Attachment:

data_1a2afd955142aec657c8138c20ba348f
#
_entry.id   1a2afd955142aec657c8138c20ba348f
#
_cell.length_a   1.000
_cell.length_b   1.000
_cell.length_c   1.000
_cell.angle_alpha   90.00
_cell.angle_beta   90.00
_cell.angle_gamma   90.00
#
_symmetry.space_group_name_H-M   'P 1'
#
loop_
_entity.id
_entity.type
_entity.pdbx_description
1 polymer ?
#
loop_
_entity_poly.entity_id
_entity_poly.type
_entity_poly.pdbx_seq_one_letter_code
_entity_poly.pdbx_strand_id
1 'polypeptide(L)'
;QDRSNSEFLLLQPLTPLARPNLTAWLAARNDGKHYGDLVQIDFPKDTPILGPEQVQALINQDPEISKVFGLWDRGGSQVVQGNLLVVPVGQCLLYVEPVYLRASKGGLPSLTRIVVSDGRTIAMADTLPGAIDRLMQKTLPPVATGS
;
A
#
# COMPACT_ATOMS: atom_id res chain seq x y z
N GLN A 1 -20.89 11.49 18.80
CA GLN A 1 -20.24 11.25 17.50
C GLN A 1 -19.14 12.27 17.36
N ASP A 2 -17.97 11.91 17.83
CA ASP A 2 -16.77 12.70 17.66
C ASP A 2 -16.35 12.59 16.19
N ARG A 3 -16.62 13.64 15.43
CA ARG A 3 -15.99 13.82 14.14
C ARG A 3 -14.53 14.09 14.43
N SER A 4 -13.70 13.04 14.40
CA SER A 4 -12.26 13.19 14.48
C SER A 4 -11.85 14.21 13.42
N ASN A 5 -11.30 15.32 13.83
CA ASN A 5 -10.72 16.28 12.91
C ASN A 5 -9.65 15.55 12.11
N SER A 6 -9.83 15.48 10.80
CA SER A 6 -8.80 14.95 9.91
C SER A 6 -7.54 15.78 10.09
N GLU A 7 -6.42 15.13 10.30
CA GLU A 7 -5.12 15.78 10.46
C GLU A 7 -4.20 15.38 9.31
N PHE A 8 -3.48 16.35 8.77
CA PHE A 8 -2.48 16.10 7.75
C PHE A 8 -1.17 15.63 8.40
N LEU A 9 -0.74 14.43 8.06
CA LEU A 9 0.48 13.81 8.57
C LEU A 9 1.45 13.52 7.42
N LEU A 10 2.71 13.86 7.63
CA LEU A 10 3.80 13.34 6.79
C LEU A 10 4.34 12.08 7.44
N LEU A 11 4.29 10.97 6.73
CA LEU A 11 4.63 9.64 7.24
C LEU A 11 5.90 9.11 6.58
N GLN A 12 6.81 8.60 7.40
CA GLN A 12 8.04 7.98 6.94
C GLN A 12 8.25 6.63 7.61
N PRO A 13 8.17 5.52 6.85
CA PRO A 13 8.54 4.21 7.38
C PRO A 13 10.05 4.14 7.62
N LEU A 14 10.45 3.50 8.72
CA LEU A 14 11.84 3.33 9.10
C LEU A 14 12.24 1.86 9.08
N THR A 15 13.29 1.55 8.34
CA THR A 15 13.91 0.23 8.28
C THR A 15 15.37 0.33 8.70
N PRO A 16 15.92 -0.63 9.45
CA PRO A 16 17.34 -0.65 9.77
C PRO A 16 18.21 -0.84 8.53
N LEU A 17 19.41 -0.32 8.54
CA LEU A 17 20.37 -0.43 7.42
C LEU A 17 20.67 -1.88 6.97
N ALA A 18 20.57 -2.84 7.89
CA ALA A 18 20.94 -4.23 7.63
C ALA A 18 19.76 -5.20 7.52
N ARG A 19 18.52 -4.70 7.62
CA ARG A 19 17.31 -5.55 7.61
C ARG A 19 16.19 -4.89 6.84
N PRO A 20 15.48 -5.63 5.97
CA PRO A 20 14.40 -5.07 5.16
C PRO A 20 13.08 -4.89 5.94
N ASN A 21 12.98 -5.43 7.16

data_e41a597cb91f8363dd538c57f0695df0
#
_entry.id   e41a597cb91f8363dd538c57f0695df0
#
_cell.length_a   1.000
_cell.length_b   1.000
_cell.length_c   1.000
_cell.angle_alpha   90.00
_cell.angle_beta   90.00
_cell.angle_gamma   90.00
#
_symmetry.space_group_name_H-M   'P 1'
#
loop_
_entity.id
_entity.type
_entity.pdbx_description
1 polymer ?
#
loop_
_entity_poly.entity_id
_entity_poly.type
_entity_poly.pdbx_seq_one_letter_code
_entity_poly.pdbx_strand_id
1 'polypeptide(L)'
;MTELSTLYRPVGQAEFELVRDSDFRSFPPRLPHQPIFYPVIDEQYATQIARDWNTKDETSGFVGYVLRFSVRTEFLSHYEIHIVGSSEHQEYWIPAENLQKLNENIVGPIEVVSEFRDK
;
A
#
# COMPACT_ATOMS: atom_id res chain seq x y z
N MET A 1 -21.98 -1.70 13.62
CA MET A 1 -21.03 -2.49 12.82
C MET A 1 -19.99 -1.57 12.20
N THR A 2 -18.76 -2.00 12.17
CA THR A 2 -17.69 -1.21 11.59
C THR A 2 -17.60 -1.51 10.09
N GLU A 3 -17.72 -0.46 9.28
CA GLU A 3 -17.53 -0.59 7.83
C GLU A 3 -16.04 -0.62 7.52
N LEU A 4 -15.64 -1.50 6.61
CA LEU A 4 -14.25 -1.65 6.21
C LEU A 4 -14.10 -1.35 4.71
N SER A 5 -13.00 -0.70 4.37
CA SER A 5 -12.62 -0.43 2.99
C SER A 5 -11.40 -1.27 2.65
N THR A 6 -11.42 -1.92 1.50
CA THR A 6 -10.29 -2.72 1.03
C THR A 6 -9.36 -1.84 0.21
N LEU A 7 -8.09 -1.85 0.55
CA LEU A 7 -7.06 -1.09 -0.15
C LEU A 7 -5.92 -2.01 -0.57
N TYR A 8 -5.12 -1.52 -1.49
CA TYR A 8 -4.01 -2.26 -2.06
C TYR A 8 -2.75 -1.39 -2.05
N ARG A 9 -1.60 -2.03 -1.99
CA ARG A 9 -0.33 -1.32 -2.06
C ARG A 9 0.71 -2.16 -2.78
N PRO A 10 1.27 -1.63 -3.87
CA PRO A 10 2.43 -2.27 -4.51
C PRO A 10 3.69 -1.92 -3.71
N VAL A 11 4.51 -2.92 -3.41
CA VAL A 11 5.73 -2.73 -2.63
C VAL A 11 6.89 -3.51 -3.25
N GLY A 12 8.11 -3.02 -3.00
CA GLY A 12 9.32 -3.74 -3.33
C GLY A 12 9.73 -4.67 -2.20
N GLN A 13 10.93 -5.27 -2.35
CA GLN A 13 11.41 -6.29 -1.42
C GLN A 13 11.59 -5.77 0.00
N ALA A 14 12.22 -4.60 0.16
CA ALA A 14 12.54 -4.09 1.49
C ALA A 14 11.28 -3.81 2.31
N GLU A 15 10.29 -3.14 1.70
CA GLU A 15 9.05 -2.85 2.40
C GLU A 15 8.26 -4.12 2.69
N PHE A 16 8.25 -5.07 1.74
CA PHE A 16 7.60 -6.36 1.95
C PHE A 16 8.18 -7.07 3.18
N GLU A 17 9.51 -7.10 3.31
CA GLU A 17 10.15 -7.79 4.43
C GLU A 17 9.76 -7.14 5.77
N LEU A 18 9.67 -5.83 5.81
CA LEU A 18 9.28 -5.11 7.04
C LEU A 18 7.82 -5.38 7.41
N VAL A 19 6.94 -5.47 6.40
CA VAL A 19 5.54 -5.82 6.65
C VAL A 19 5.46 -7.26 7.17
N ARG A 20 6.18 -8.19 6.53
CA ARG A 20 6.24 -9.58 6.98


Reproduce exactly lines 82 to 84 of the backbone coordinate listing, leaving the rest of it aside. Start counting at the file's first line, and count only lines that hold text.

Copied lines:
N ALA A 18 20.57 -2.84 7.89
CA ALA A 18 20.94 -4.23 7.63
C ALA A 18 19.76 -5.20 7.52